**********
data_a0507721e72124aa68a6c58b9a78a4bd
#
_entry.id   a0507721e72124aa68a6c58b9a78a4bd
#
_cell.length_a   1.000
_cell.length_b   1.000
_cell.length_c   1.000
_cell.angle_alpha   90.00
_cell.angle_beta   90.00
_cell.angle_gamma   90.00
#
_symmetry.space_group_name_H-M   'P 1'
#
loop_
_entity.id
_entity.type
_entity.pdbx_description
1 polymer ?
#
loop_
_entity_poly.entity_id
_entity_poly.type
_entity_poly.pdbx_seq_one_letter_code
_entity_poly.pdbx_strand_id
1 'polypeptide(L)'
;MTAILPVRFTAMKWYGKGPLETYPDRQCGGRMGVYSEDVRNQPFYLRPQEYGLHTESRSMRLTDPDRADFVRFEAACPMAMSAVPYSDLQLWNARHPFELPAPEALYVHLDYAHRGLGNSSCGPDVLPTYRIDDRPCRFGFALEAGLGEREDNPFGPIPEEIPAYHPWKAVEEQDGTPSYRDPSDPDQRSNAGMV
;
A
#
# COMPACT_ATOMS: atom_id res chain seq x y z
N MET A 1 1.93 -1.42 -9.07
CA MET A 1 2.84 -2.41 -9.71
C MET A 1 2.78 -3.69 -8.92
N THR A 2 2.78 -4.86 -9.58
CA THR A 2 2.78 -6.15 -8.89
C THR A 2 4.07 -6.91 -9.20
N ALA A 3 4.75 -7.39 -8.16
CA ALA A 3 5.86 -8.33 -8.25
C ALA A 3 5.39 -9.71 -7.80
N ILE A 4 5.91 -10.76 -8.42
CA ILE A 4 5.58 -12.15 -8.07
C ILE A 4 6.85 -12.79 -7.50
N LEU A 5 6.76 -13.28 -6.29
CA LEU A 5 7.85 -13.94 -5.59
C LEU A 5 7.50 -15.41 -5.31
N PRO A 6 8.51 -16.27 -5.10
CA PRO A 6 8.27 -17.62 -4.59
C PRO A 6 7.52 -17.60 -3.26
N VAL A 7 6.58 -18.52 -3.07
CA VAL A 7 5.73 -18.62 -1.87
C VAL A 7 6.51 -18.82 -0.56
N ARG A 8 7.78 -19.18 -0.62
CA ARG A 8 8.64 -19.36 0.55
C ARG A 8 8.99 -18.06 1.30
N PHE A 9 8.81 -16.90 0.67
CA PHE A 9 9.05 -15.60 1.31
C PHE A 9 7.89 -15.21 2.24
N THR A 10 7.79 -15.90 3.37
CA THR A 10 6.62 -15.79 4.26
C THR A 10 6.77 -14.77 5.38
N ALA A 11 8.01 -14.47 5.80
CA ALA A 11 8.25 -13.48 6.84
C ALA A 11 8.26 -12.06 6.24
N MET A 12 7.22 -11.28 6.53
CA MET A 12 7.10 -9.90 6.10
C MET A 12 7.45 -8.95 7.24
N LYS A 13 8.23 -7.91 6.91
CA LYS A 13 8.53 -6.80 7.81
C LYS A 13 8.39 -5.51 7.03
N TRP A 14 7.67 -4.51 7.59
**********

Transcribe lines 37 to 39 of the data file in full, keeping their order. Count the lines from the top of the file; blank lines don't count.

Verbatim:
N ALA A 3 4.75 -7.39 -8.16
CA ALA A 3 5.86 -8.33 -8.25
C ALA A 3 5.39 -9.71 -7.80